The Third World Conference Against Racism, Racial Discrimination, Xenophobia and Related Intolerance will be held in South Africa from August 31 to September 7, 2001. The conference will be the first forum of its kind since the end of apartheid in South Africa (previous world conferences were held in 1978 and 1983). As such, it can build upon the lessons learned in abolishing the apartheid system, while addressing the racist effect of other policies and practices that continue to afflict whole populations. Its convening reflects both the achievements of the international community and the ongoing challenges it faced in combatting racism. It should celebrate the end of apartheid--but there will be little else to celebrate unless the conference itself catalyzes real introspection by participating governments and real mechanisms for change.
With the end of apartheid, there was some concern that in this third conference the continuing challenge of racism would be portrayed by governments as largely a matter of education, control, and punishment of ordinary people--to confront racism which was in some way inherent, spontaneous, and natural. There seemed a real risk that the international community would focus first on treating racism as a social disease, its vectors of transmission the ordinary citizen, private groups, and unscrupulous Internet service providers. In initial planning sessions, the role of governments and government officials at all levels, from education ministries to community police, in imposing and enforcing policies with racist effect went largely unvoiced. Rather, governments vied to hold themselves up as exemplars in identifying "best practices" in eliminating overt racism from public policy and private practice and in their pedagogic efforts to preach tolerance. The identification and remedying of the racist effect of government policies and practices where racist intent was not clearly present were largely off the agenda.
The preparations for the World Conference were undertaken by governments and civil society alike. Early consultations generated new nongovernmental alliances, bringing together legal reform groups, advocates for migrants and refugees, women's rights activists, faith-based organizations, civil rights activists and human rights groups, veteran campaigners of the anti-apartheid movement, a wide spectrum of minority rights groups, and other grass-roots activists. These nongovernmental organizations have already organized scores of consultative meetings in many countries, while participating in the preparatory meetings, expert seminars, and regional conferences of the United Nations' formal program. The consultative meetings and the expert seminars have already made a significant contribution to the substance of the World Conference and should go some way toward encouraging government representatives to take seriously their responsibilities to combat racism.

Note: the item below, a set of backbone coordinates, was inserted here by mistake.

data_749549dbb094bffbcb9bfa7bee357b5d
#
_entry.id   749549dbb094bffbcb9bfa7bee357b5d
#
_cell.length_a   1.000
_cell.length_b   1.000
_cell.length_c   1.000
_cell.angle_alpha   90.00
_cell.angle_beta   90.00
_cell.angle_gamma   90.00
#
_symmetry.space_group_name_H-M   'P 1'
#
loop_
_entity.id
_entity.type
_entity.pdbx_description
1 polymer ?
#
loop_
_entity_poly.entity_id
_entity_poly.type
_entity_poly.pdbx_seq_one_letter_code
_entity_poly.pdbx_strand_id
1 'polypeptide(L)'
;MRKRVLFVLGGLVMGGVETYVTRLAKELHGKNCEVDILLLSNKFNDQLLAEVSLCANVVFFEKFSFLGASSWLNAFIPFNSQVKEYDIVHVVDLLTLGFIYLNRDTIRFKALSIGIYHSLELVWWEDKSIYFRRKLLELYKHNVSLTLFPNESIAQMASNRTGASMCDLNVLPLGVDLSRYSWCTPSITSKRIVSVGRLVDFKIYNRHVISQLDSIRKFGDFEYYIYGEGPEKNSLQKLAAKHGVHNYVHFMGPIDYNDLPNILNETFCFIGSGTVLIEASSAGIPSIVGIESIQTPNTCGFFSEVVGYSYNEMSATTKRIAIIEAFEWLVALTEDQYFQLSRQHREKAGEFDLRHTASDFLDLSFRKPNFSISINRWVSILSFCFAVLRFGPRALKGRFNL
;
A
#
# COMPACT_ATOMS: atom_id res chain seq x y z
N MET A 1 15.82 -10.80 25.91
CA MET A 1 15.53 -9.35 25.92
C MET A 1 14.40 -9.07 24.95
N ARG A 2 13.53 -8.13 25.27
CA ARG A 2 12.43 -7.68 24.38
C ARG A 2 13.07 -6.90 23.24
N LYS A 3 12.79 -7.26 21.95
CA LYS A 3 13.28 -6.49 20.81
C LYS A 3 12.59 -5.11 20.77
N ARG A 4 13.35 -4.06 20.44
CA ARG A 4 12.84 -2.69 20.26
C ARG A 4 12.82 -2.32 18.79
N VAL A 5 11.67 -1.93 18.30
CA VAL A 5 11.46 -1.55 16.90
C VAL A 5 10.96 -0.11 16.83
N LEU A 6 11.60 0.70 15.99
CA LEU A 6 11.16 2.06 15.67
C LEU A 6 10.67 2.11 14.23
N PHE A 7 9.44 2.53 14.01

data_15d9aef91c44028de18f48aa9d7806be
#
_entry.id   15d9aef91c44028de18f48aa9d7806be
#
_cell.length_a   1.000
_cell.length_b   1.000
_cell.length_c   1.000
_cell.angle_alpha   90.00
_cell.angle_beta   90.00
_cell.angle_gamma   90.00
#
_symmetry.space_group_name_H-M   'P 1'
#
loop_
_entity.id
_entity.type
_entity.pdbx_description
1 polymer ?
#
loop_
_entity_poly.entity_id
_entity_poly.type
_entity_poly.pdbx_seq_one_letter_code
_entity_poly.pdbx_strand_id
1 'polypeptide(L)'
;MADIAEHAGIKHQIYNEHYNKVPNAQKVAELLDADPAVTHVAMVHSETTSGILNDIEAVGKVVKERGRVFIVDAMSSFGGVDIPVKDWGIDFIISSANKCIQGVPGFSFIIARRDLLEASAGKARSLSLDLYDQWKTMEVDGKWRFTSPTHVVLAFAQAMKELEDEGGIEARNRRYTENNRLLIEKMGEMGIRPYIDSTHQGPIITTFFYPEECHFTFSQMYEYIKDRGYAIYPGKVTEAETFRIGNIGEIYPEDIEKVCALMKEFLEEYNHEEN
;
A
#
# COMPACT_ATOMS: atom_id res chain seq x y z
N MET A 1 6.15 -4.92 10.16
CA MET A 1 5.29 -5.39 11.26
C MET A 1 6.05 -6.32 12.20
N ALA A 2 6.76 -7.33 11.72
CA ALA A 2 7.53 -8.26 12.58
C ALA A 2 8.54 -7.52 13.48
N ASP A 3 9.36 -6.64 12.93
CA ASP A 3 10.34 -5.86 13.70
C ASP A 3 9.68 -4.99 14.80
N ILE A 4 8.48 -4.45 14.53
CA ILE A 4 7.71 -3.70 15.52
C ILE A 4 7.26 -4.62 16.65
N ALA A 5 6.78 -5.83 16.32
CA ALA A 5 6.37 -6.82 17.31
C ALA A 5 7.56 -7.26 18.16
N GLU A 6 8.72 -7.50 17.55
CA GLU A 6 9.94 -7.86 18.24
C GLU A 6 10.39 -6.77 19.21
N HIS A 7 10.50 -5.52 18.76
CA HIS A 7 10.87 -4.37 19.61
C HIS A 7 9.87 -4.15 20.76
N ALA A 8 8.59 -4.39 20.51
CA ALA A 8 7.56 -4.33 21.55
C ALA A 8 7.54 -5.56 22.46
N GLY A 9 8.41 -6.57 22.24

The Preparatory Committee for the World Conference identified five broad themes for the provisional agenda of the conference at its first session in May 2000. These were the sources, causes, forms, and contemporary manifestations of racism; the victims; measures of prevention, education and protection; the provision of effective remedies; and strategies to achieve full and effective equality. In some of these areas considerable dissent was registered by powerful governments. Two governments of countries in which caste was the focus of discriminatory treatment--India and Japan--called for the exclusion of descent-based caste discrimination from the deliberations. Despite India's massive lobbying effort toward exclusion of victims of caste discrimination, however, there was an apparent consensus that the conference would be inclusive in its identification of the victims of racism and related intolerance.
The real break in consensus emerged on the matter of remedies. A draft slate of themes prepared by the African Group of delegates had been broadly acceptable, apart from its fourth thematic point, the question of remedies. Dissent turned primarily on the reference to compensation, with former European colonial powers and the United States adamantly opposed to language that implied their acknowledgment of material obligations to remedy past abuses.